None of these is quite right…

If none of the existing legal structures perfectly fits your needs, you could use ancillary agreements, policies, and covenants. Your values, ethics, and core principles are also a governance layer on top of your business structure. You can combine different structures and governance models to create a business that aligns with your ultimate outcome.

Some questions to ask yourself if you go this route:

  • Is your governance model easy to understand and accessible for diverse stakeholders?
  • How do you make decisions?
  • Who has a right to participate or vote?
  • Who represents whom?
  • How can you solve conflicts?
  • How do you communicate your governance? Who needs to know?

Some inspirational alternatives

  • Distributed co-operative (DisCo)
  • Platform co-operative
  • Community-centered business, where stakeholders who don’t own shares directly can participate in governance, such as through a stockholding trust designed to represent their interests. More info (PDF).
  • For-profit corporation with co-operative decision-making policies… wait, what?!

A co-operative corporation?

Suppose you decide to form a business corporation but wish you had the benefits of collective decision-making. In that case, you can structure it so that everyone is an equal owner with an equal say in the company – nothing prevents a corporation from having employee shares. This flexibility allows a corporation to operate similarly to a co-op without being legally bound to a co-op’s structure. Some examples of corporate-co-op studios include Future Club1 and KO-OP2 (in the process, as of 2023, of converting to a Quebec co-op).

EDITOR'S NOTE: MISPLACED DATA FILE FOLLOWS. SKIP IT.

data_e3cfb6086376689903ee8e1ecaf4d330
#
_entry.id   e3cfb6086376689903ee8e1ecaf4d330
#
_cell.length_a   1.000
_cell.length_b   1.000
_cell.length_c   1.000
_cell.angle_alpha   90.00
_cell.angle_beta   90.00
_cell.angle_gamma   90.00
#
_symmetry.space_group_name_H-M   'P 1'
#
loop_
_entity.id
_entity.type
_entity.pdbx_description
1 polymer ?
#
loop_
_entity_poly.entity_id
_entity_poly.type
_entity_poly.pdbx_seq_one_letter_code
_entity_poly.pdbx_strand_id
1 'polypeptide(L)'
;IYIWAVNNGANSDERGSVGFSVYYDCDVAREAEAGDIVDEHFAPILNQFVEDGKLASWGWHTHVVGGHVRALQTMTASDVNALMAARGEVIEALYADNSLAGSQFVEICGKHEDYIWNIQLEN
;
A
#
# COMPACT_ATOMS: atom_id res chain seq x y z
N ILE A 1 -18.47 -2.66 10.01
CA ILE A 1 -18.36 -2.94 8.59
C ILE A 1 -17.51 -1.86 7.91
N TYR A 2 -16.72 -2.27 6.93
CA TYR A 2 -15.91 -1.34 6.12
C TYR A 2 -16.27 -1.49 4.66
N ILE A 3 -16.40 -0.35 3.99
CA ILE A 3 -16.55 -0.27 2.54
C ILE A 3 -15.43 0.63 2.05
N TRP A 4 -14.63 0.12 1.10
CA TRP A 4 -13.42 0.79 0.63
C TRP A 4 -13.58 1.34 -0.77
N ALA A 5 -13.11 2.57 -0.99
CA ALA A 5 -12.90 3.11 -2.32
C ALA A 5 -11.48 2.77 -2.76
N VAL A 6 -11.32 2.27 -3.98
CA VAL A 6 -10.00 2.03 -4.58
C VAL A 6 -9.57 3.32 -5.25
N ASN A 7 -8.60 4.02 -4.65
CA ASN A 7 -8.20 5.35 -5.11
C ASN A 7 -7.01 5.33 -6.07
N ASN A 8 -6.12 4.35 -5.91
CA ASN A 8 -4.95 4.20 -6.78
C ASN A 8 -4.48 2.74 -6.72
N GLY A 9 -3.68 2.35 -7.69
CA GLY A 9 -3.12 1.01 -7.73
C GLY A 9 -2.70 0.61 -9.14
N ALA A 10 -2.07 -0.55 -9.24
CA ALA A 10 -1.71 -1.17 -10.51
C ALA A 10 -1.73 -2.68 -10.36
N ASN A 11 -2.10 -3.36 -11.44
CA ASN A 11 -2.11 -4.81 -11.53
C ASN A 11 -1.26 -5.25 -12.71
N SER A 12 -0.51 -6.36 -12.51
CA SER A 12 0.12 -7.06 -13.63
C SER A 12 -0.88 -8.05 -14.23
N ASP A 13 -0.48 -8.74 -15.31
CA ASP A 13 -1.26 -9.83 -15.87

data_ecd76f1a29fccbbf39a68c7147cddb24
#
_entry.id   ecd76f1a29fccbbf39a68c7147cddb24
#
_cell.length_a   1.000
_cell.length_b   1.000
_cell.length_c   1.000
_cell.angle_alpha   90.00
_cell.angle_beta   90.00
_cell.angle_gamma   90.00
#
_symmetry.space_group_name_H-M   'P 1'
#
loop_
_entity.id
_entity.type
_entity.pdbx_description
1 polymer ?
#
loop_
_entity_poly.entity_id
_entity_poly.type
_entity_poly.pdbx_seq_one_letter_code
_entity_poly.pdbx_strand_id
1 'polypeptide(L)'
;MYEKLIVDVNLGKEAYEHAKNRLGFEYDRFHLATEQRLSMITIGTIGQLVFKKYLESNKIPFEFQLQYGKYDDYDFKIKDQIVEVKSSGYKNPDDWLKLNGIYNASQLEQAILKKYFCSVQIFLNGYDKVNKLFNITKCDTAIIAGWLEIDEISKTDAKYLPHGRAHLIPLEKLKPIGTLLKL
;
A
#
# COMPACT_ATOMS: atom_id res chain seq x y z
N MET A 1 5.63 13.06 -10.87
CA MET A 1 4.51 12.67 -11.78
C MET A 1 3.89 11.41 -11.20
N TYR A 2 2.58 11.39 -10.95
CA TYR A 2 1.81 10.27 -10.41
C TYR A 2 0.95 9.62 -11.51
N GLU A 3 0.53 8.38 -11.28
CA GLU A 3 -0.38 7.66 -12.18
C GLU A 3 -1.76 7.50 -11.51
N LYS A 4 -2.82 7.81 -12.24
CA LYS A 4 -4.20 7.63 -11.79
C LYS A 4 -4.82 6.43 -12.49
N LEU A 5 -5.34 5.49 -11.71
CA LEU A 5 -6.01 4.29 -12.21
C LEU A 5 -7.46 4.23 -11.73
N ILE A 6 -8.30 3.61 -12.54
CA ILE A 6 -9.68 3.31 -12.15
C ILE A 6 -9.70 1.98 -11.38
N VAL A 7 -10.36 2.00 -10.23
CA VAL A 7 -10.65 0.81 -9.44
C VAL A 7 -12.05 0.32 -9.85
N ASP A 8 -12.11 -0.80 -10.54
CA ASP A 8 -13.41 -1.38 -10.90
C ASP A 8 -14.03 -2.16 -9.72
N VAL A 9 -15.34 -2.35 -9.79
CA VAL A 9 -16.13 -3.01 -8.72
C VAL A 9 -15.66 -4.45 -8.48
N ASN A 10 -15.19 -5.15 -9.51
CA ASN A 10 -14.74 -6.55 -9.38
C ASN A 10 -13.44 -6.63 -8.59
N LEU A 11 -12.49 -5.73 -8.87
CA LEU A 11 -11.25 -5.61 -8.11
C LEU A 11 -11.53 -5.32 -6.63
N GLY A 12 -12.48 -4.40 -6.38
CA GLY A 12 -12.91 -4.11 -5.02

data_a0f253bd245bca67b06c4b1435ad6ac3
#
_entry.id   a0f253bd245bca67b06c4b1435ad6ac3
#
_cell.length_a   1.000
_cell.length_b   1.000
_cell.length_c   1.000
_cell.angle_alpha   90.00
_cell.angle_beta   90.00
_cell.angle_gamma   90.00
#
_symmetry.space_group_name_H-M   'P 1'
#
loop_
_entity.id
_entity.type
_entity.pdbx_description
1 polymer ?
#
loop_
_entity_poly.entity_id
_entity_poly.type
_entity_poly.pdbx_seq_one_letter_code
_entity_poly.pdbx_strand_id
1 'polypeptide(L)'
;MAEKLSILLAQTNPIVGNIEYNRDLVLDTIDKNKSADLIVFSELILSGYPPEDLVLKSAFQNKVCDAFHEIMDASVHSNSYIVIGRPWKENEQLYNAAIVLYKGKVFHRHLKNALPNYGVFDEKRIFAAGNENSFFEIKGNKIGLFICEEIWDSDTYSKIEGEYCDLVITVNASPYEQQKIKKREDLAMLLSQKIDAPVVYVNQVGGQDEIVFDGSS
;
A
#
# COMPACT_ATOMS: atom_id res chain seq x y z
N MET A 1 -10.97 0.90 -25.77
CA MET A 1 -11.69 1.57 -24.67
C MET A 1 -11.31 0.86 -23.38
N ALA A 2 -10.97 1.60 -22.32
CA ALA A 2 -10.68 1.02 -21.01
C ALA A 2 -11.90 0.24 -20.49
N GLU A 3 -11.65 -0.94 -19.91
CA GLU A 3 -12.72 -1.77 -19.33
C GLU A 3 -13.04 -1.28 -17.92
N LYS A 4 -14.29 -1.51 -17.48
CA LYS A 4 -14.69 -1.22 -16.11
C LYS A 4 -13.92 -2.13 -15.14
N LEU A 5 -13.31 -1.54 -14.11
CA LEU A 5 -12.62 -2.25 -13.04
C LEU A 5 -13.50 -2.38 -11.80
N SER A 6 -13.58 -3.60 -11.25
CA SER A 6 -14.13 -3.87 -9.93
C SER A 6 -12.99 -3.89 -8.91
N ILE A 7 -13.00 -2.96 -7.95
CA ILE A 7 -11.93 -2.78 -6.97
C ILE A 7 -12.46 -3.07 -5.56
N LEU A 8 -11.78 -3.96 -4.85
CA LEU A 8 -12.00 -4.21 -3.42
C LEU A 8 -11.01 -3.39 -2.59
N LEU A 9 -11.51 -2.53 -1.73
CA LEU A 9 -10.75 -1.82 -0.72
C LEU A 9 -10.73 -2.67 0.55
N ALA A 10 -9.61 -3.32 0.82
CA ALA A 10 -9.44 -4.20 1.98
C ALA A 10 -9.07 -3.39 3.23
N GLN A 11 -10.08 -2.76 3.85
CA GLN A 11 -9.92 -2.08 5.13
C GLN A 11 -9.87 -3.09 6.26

In your shareholders’ agreement, you can include language that prioritizes collectivity, outlines dispute resolution procedures, and details processes for managing a voting deadlock.

You could also consider encouraging your employees to form a union! 👀

Healthy studio culture can be promoted in any organization.

Tip: Establish a founders’ agreement before your company is officially formed. That way, you have processes in place for dispute resolution at every stage of your studio’s development.

Footnotes

  1. A Worker-Owned Game Studio Rises from the Wreckage of Skullgirls Developer
  2. Ko-Op by Name, Co-Op by Nature